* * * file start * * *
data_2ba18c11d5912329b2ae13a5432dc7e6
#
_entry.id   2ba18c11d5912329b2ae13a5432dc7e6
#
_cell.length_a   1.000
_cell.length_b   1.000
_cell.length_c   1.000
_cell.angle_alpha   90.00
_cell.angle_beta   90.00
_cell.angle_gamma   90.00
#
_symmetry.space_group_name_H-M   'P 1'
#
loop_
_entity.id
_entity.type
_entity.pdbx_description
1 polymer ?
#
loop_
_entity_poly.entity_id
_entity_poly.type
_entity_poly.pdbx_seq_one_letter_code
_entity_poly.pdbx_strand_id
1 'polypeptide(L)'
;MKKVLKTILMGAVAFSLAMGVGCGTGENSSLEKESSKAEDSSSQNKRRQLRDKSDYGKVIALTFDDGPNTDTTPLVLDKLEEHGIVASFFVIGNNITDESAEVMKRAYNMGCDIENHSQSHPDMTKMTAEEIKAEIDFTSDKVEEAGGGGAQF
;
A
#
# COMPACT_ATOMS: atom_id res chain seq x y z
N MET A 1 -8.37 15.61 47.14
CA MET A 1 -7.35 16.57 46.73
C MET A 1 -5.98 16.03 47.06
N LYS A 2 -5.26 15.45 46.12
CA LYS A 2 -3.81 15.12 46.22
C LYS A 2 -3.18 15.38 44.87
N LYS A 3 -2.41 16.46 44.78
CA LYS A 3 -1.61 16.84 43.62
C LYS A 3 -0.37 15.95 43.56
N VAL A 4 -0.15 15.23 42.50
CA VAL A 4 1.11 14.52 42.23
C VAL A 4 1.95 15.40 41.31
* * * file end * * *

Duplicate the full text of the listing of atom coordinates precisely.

data_2ba18c11d5912329b2ae13a5432dc7e6
#
_entry.id   2ba18c11d5912329b2ae13a5432dc7e6
#
_cell.length_a   1.000
_cell.length_b   1.000
_cell.length_c   1.000
_cell.angle_alpha   90.00
_cell.angle_beta   90.00
_cell.angle_gamma   90.00
#
_symmetry.space_group_name_H-M   'P 1'
#
loop_
_entity.id
_entity.type
_entity.pdbx_description
1 polymer ?
#
loop_
_entity_poly.entity_id
_entity_poly.type
_entity_poly.pdbx_seq_one_letter_code
_entity_poly.pdbx_strand_id
1 'polypeptide(L)'
;MKKVLKTILMGAVAFSLAMGVGCGTGENSSLEKESSKAEDSSSQNKRRQLRDKSDYGKVIALTFDDGPNTDTTPLVLDKLEEHGIVASFFVIGNNITDESAEVMKRAYNMGCDIENHSQSHPDMTKMTAEEIKAEIDFTSDKVEEAGGGGAQF
;
A
#
# COMPACT_ATOMS: atom_id res chain seq x y z
N MET A 1 -8.37 15.61 47.14
CA MET A 1 -7.35 16.57 46.73
C MET A 1 -5.98 16.03 47.06
N LYS A 2 -5.26 15.45 46.12
CA LYS A 2 -3.81 15.12 46.22
C LYS A 2 -3.18 15.38 44.87
N LYS A 3 -2.41 16.46 44.78
CA LYS A 3 -1.61 16.84 43.62
C LYS A 3 -0.37 15.95 43.56
N VAL A 4 -0.15 15.23 42.50
CA VAL A 4 1.11 14.52 42.23
C VAL A 4 1.95 15.40 41.31